60% 3.9% + £1,403 £11,562
75% 3.99% + £999 £14,430
80% 4.18% + £1,239 £15,767
90% 4.44% + £999 £17,999
95% 4.6% + £300 £19,292
100% (Skipton) 5.49% + £0 £22,080

(1) First-time buyer rates based on a £300,000 property. Correct as of 9 May 2023.

You can use our mortgage comparison tool to compare current mortgage deals in more detail.

And for more on how fixed-rate mortgages work and the differences compared with variable deals, see our What type of mortgage to choose? guide.

Always weigh up the risks first, including whether your mortgage could end up costing more than your home

Beyond 100% mortgages being more expensive, they also come with a greater risk of negative equity. This is where the value of your mortgage becomes more than the value of your property – something that might happen if property prices were to drop significantly.

Where you have a 90% mortgage (in other words, a 10% deposit), property prices would need to drop by more than 10% for you to risk falling into negative equity. Yet with a 100% mortgage, prices wouldn't need to drop very far for this to happen.

Plus, the less time you've had your mortgage for, the more likely you'll fall into negative equity as a result of property prices dropping. That's because in the early years of your mortgage term more of your monthly repayments go towards repaying the interest on your mortgage rather than the capital balance (meaning your LTV remains high for the first few years of the mortgage).

For example, if you took out £150,000 via a Skipton 100% mortgage at 5.49%, after five years you would have made £55,200 worth of repayments, yet your mortgage balance would still be £137,000 – equivalent to an LTV of 91%. Now let's say that your property had dropped to £140,000 in value during that time. With a mortgage balance of £137,000, you'd have an LTV of 98% instead.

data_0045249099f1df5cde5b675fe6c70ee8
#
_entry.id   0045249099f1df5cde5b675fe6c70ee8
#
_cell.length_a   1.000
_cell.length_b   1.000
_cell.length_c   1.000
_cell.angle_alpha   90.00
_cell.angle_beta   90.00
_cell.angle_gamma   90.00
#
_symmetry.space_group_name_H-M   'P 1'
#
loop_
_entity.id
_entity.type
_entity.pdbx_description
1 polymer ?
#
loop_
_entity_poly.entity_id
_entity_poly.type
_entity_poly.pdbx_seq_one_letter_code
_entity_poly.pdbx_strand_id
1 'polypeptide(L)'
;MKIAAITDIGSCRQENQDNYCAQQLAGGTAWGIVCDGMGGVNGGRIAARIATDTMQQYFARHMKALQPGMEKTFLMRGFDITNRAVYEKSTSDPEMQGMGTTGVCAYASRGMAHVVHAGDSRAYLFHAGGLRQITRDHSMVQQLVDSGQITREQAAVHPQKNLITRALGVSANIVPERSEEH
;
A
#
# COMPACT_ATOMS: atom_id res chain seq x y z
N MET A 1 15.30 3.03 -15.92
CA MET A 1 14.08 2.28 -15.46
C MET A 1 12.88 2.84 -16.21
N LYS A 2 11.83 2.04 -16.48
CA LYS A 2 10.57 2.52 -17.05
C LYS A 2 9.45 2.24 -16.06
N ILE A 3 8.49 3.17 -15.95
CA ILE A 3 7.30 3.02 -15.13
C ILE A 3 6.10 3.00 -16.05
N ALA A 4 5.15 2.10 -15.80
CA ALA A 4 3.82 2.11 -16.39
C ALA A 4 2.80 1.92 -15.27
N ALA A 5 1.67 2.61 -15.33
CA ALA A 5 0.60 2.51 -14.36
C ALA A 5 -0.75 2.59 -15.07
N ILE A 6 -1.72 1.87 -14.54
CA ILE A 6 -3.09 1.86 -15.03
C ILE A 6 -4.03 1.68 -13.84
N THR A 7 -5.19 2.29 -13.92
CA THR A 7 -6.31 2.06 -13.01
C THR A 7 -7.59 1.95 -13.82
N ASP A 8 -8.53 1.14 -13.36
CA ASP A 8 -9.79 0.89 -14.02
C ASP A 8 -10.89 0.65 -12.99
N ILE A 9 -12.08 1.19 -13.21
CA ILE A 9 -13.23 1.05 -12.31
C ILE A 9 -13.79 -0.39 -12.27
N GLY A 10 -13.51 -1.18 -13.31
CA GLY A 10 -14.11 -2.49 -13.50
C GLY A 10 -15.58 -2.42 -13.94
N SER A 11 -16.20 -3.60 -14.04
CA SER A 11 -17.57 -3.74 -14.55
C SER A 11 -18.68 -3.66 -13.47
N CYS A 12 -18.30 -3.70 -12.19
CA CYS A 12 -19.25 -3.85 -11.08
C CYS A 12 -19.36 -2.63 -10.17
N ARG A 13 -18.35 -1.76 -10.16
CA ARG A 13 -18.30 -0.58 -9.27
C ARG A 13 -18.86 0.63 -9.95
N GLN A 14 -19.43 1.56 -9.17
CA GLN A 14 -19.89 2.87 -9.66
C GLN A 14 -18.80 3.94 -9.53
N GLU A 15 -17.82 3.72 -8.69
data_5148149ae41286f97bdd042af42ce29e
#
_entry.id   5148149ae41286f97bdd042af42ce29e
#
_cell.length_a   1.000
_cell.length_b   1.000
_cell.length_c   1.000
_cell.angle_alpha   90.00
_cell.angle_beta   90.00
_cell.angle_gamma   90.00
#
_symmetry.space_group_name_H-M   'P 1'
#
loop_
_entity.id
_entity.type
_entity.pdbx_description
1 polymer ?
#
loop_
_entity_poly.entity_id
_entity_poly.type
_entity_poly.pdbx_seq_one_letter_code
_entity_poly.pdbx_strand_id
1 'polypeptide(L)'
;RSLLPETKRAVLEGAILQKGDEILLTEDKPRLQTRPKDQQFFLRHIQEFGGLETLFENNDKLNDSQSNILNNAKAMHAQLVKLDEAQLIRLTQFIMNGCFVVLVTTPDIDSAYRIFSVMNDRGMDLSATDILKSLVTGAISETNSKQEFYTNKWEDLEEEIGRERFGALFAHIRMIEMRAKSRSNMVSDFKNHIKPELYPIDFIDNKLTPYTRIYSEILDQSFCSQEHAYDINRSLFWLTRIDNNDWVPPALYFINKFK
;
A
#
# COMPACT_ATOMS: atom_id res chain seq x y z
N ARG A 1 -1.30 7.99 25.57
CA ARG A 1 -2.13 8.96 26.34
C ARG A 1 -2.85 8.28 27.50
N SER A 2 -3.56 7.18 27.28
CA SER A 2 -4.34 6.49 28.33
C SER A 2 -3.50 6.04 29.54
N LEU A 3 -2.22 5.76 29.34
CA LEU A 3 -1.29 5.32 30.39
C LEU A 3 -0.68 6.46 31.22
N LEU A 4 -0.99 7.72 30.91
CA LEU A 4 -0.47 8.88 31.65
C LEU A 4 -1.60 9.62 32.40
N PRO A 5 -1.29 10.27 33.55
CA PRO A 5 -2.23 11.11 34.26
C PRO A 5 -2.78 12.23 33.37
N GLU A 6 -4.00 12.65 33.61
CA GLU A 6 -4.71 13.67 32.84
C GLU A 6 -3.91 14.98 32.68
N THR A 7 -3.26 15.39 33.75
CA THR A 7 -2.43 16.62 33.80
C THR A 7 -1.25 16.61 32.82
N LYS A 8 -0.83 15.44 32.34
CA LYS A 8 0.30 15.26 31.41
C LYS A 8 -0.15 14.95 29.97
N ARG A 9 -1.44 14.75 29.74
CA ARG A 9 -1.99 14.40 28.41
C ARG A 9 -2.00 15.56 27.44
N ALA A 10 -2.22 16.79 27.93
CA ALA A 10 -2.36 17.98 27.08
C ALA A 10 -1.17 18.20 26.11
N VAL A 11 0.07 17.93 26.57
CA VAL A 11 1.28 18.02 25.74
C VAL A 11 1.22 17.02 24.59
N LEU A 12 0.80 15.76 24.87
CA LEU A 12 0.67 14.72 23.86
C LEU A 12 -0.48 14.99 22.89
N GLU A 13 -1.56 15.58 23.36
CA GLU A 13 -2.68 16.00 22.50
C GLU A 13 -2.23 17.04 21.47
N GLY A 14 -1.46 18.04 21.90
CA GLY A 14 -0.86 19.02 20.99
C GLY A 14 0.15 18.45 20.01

Negative equity can have a seriously detrimental impact, as it'll mean you'll likely struggle to remortgage and possibly move home (as there are not many remortgage deals available where your LTV is 95% or more). If you can't remortgage, you might end up stuck on your current deal and be unable to switch to a cheaper one.

You can overpay on the mortgage – and take it with you if you move

Similarly to most fixed-rate deals, Skipton's 100% mortgage allows overpayments of up to 10% a year. See our Should I overpay my mortgage? guide for the pros and cons.

The mortgage is also portable, which means you might be able to take the deal with you if you decide to move to a new property during the term.

However, as is often the case with mortgages, Skipton's deal comes with an early repayment charge, meaning you'll need to pay a fee – potentially £1,000s – if you wanted to ditch this mortgage before the five years are up.